Knobbled and rugged, the Freycinet Peninsula juts out into the southern ocean connected by a thin strip of land to the eastern coast of Tasmania. A line of prominent rocky hills sticks out of the sea in a knuckled ribbon, ruffled by scrubby forest, with wave-swept headlands broken by sweeping white-sand bays. It is unsettled, accessible only by foot or boat, and is a true natural wonder of Australian geography.
The jumping-off point for Freycinet is the village of Coles Bay, a scattering of holiday homes and tourist accomodation set over half a dozen little bays and inlets giving a beautiful aspect onto the peninsula itself. The town exists for its access to the walking trails and the national park- I assure you there’s little else to do there- and lodging is best booked in advance, as it is in short supply compared to the large numbers of people who visit. Even mid-week after schools were back we were lucky to get the last caravan at the holiday park.
We arrived in Coles Bay when the sky was brooding and rain showers brushed through intermittently. We stopped at a cove which gave aspect over the line of hills that makes up the Peninsula itself, just the other side of the choppy green water. The one thing Coles Bay has for it other than proximity to some of Tasmania’s prettiest beaches is the view, which is truly magnificent and can’t be overstated. I don’t imagine it ever gets old waking up and looking at those rugged peaks across the bay.
The changing light made for interesting if challenging photography that first day. When the sun lit the foreground, the contrast between the orange-painted rocks and the heavily overcast sky was striking, and the peninsula itself made for a dramatic backdrop. It was a fun shoot.
The next day, after completing our walk into the exquisite Wineglass Bay (more to come), we returned to the same little cove. The weather had improved and now we had blue skies but a choppy sea. The scene remained dramatic- as did the light- and it was another enjoyable landscape-fest.
Any visitors to Tasmania would do well to include Freycinet on their itinerary if they have any interest in scenery, beaches or the sea. I for one will surely be heading back there on my next trip through.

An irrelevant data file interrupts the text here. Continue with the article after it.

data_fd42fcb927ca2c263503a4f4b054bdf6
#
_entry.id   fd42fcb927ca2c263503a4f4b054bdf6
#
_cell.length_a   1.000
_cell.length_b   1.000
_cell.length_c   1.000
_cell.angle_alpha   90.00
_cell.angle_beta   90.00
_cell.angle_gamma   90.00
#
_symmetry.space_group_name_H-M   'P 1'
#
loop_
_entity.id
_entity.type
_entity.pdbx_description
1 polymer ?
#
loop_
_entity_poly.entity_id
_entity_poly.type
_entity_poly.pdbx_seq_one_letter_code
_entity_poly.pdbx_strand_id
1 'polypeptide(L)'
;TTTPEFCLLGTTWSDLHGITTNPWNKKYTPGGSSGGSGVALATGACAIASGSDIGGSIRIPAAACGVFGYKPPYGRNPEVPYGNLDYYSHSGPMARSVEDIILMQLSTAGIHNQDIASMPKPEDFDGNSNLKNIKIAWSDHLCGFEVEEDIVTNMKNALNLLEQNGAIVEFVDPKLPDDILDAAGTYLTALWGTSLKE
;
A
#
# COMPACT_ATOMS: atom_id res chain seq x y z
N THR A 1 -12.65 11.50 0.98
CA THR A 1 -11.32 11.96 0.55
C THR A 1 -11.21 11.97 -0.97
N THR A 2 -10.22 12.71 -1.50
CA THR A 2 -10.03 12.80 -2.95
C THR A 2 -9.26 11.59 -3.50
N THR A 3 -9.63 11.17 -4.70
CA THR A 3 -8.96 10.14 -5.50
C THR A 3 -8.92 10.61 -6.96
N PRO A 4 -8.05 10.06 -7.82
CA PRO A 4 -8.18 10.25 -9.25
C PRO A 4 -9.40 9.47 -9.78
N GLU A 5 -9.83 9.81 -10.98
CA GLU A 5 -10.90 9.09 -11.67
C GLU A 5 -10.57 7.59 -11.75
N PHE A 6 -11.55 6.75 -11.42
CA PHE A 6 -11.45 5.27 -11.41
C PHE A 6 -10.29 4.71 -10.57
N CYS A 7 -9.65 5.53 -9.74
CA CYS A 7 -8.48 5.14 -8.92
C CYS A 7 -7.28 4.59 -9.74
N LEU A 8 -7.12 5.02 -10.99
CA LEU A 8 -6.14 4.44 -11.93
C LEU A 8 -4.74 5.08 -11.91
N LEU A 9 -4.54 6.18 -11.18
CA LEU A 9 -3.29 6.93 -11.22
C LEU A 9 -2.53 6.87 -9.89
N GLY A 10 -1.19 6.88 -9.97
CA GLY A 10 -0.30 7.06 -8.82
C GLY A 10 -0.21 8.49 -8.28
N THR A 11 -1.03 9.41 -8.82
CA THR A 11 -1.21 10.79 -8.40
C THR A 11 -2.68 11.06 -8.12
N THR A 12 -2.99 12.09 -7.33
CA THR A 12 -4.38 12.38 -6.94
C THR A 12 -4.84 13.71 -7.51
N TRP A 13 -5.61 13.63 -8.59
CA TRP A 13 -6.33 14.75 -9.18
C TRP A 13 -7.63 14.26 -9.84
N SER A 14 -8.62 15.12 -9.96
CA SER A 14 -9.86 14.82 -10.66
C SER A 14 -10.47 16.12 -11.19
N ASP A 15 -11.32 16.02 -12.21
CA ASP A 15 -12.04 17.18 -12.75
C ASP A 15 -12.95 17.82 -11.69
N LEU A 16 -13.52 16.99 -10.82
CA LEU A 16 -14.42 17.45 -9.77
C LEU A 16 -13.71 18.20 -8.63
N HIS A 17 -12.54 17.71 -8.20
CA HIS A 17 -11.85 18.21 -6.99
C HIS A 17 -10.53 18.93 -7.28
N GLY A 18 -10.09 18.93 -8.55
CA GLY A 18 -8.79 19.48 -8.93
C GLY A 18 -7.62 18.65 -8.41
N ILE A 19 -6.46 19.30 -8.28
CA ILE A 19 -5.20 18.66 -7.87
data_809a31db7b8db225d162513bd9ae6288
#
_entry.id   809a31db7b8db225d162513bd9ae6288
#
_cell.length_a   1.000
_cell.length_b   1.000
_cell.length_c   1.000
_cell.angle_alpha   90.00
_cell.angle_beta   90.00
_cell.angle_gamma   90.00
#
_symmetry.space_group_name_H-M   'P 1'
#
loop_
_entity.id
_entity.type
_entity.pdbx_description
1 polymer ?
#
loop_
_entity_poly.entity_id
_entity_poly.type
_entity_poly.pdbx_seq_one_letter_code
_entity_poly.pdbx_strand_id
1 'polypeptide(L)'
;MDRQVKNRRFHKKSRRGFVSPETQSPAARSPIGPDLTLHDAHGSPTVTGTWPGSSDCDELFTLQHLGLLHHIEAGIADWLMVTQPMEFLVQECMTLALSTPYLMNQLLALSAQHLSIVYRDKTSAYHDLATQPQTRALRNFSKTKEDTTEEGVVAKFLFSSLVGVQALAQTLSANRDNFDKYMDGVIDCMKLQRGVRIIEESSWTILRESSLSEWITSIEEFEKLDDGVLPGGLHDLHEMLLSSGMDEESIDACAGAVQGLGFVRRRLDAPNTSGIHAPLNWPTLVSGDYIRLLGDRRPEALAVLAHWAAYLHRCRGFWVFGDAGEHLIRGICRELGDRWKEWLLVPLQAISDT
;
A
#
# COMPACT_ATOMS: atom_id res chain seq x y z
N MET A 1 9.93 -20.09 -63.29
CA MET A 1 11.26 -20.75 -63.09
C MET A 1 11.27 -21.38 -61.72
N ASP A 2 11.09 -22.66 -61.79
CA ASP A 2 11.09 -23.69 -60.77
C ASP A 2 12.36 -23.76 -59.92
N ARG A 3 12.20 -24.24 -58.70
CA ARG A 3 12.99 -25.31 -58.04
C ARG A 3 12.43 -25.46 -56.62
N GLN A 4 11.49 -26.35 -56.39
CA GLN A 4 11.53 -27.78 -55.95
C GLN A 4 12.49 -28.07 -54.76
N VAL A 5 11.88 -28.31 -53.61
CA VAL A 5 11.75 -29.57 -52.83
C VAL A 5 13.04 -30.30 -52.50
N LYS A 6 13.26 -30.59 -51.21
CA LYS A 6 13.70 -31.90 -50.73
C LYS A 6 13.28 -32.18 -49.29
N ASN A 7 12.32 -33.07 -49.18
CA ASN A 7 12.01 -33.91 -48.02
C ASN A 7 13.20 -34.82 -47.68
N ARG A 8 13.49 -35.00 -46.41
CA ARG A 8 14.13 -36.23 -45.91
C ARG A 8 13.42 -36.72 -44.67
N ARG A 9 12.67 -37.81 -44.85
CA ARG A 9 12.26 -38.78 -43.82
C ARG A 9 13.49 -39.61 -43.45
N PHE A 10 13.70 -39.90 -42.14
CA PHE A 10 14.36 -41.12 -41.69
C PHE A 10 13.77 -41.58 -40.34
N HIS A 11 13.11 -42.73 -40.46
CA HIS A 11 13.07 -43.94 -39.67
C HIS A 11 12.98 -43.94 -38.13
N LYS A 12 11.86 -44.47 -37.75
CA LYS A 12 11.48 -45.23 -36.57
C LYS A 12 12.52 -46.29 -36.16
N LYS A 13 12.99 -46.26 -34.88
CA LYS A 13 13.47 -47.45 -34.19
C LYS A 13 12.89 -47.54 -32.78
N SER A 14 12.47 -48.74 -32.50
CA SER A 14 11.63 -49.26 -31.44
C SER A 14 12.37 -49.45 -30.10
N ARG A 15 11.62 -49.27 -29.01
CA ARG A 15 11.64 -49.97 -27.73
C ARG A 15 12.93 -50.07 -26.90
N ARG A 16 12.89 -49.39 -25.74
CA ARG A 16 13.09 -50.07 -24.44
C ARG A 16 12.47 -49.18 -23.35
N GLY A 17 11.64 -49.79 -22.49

Coming soon: Rural Wanderings
I went on a little weekend away this past Saturday and Sunday. Some friends from the little small-group I’m a part of decided to rent a holiday house for two nights down at the end of the Mornington Peninsula. Like a crooked finger, the Peninsula arcs all the way down the eastern edge of Port Philip Bay, until it’s just a narrow ridge of land a few miles wide. Because my folks live on the Peninsula I feel that it’s really just an extension of Melbourne, but in perspective the end of the peninsula is a good two-hour drive from downtown Melbourne. Perhaps because, in true Melbourne fashion, the suburbs barely seem to break on the way down, it feels part of the GMA. Nonetheless, the atmosphere down near Sorrento is totally different- a relaxed, pretty, beachside ambience that during the summer is festive and joyful, and during the winter is a little cooler, but still somehow uplifting compared to the spreading expanses of the bungalow’d Eastern Suburbs.
On Sunday I joined a couple of friends for a walk along the Sorrento back beach. This end of the peninsula, there are bay-side beaches, and back beaches. The former are sandy, gently-sloping strips often many miles long, relatively underpopulated and opening onto the calm, clear waters of the bay. Yachts are moored at jetties and during the summer, kids splash in the shallows while parents watch patiently from laid-out beach-towels. The latter, however, are a lot more fun. Facing onto the southern Ocean, they are steep and rocky, lined with broken cliffs and washed-out stacks, wave-cut platforms and crumbling stumps, all being gradually swallowed by heaving breakers. On a calm day, the waves break onto the jagged coastline with predictable regularity, foaming where they strike outcrops. When the weather is up, the back-beaches offer some of the most exciting seascapes in the area.
Sorrento is one of Victoria’s posher seaside resorts and so the back-beach is usually pretty populated. In fact there was an open-topped Porsche Cayenne in the parking lot that morning. Alright for some. But the place still manages to feel rugged and just a little adventurous. A scramble along the rock-pools offers a certain nostalgia, the simplicity of the seaside offering an almost Victorian experience (the era, not the State). Sadly for me, the winter light was variable and largely uncooperative, and the sun slipped behind a bank of cloud about a minute after I pulled into the parking-lot, foiling most of my subsequent attempts at capturing the landscape. I swapped lenses out (gingerly in the brisk sea air) and replaced my 16-35mm with my 85mm f/1.8 portrait lens and shot some candids of my promenading companions instead, chosing to practice my portraiture skills and expose them to the intrusion of a paparazzo. They were very patient with me, and I got a few snaps I was pleased with which I might share on another post.